Night after night, I worked on projects for important clients who paid for the best legal talent and expected favorable results. The work demands were such that late nights and weekends were the norm. In fact, to keep up with my billable hours, I felt like working nights and weekends was required.
While I was able to get a lot accomplished during the night and on the weekends, these were also lonely times. I was isolated and alone in an office building with no one to talk with. My computer and phone were always by my side, but of course, these inanimate objects are no substitutes for “real” friends.
Alone with my thoughts, I longed to have deeper relationships with my family and friends. However, client demands continued to distract me from spending time building the relationships that matter most. Most of my friends did not practice in the law, so the few times I talked with others, they couldn’t relate to what I was experiencing as a professional. I was incredibly lonely.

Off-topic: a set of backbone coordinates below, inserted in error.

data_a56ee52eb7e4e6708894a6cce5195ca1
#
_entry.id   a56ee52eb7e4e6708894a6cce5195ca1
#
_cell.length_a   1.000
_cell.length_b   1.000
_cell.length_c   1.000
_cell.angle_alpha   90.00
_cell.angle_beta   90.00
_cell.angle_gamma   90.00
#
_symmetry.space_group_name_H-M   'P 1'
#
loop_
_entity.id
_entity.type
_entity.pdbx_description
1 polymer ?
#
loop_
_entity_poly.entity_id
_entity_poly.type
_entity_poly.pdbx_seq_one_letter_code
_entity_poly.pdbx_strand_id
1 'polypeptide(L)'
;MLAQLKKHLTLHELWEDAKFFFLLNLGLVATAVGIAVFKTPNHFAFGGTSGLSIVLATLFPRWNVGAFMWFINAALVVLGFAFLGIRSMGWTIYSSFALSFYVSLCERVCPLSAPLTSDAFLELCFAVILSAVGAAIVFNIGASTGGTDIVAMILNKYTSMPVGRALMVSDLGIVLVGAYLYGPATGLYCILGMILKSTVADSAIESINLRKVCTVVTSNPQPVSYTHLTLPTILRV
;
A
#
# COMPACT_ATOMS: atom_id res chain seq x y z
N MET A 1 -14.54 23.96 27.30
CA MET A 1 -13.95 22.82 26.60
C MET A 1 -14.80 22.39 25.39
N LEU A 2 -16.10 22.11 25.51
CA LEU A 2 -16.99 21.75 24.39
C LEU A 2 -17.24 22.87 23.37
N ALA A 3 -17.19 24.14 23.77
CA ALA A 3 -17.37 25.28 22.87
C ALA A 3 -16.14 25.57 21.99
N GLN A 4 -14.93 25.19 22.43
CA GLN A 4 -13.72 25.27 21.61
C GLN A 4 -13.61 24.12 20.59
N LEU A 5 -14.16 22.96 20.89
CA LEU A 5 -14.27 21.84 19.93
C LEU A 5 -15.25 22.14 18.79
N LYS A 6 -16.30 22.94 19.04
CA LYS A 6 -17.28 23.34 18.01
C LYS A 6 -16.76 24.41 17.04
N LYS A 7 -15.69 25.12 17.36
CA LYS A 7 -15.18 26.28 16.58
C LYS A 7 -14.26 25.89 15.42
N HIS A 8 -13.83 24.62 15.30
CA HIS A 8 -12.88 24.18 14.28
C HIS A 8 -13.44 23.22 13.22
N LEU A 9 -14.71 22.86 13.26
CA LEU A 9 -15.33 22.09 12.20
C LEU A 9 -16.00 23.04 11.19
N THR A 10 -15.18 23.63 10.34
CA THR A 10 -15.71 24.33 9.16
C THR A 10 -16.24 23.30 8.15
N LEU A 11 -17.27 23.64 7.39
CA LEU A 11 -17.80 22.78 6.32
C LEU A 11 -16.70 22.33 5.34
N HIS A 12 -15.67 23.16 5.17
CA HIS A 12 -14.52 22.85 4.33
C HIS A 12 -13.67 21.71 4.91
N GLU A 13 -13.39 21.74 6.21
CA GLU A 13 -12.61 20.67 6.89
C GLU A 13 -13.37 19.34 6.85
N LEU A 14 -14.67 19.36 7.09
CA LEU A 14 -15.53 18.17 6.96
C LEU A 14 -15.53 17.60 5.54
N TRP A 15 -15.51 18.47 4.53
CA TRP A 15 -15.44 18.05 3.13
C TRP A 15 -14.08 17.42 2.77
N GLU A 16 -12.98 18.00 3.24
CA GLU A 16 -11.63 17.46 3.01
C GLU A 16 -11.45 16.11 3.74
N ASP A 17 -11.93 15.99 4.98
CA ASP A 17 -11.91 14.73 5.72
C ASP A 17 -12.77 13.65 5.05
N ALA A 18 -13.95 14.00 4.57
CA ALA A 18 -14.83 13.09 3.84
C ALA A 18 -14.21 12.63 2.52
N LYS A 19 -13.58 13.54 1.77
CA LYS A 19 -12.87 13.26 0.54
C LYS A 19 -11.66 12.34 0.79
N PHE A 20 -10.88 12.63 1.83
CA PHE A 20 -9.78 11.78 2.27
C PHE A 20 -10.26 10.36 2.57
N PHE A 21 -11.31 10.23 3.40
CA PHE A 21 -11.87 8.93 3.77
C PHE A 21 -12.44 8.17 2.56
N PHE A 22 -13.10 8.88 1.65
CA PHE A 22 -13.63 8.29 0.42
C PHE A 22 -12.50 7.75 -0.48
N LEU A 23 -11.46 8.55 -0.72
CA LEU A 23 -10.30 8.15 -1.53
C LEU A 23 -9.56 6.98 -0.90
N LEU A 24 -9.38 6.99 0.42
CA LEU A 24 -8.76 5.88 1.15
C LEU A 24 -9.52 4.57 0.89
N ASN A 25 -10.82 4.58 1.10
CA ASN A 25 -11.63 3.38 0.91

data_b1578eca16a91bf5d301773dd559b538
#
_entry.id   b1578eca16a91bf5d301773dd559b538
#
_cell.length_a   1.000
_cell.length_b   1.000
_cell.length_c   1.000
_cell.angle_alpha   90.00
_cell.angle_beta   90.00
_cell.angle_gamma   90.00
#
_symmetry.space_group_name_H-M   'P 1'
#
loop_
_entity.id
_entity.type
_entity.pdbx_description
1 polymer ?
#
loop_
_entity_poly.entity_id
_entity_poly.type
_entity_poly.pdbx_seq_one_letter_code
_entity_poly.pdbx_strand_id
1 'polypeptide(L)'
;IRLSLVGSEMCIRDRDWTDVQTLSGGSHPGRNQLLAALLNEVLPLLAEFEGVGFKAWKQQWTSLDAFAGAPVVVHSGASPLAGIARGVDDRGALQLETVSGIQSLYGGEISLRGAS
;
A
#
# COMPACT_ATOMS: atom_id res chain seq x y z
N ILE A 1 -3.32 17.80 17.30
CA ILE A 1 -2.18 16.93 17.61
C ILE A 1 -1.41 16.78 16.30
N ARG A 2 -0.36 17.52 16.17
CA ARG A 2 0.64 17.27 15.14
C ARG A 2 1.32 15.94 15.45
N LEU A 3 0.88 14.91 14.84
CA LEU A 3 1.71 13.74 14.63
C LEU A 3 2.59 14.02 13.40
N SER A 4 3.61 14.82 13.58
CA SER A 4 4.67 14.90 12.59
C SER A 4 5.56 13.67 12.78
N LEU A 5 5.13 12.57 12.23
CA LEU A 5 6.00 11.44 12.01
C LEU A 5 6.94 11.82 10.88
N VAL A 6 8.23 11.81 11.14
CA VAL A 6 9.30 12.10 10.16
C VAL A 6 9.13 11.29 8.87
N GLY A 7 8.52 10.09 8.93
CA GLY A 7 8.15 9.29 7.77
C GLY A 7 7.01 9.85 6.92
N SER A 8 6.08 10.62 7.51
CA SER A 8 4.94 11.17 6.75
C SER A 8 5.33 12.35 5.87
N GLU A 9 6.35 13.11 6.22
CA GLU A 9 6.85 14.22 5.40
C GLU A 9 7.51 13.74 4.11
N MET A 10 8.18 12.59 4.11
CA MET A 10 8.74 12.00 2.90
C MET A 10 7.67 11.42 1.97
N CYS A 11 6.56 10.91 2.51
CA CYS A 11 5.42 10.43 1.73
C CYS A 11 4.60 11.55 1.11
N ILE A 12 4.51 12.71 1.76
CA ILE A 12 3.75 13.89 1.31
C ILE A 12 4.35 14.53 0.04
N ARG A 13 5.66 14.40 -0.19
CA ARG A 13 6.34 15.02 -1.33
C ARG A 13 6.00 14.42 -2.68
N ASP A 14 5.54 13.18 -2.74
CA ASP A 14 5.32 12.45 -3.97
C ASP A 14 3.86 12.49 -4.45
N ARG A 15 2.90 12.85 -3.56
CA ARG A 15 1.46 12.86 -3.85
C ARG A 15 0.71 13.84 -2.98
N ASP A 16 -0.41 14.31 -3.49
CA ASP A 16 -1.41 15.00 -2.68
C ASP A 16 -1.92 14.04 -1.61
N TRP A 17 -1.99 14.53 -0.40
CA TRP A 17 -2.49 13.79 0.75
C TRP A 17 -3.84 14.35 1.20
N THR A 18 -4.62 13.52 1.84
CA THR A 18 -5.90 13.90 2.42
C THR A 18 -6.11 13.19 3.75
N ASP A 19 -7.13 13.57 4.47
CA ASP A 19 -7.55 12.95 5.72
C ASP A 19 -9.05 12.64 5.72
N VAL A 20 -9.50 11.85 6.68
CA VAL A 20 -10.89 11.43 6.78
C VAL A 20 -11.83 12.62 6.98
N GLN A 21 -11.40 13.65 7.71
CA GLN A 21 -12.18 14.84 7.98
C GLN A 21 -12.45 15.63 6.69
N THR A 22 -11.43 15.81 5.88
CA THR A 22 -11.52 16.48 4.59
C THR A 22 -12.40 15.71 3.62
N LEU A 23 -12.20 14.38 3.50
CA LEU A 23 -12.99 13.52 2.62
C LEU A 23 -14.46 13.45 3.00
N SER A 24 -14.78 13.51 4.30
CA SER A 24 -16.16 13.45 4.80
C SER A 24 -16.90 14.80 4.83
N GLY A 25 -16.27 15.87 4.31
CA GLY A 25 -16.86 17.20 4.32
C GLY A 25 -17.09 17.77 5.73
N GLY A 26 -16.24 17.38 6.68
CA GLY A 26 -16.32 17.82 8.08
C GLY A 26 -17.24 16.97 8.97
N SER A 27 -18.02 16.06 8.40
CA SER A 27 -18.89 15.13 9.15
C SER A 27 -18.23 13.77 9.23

It was also difficult to develop meaningful relationships with clients. Most conversations were about getting results. Conversations that veered into more personal territory were few and far between. Most of these client conversations barely scratched the surface. Sure, pleasantries were exchanged, but the purpose of these conversations was getting results.
I longed for better relationships and someone who could relate to what I was experiencing. I decided to take the plunge and move to a different job. Unfortunately, that job also required long hours, and the client demands quickly outstripped my time. The result was even less time to develop close relationships.
I was paid very well for my services, so I continued to work diligently. I told myself that I may be lonely and isolated but at least I’m wealthy and don’t have financial worries. The problem with this type of thinking is that all the wealth in the world doesn’t replace the need we all have for meaningful relationships.
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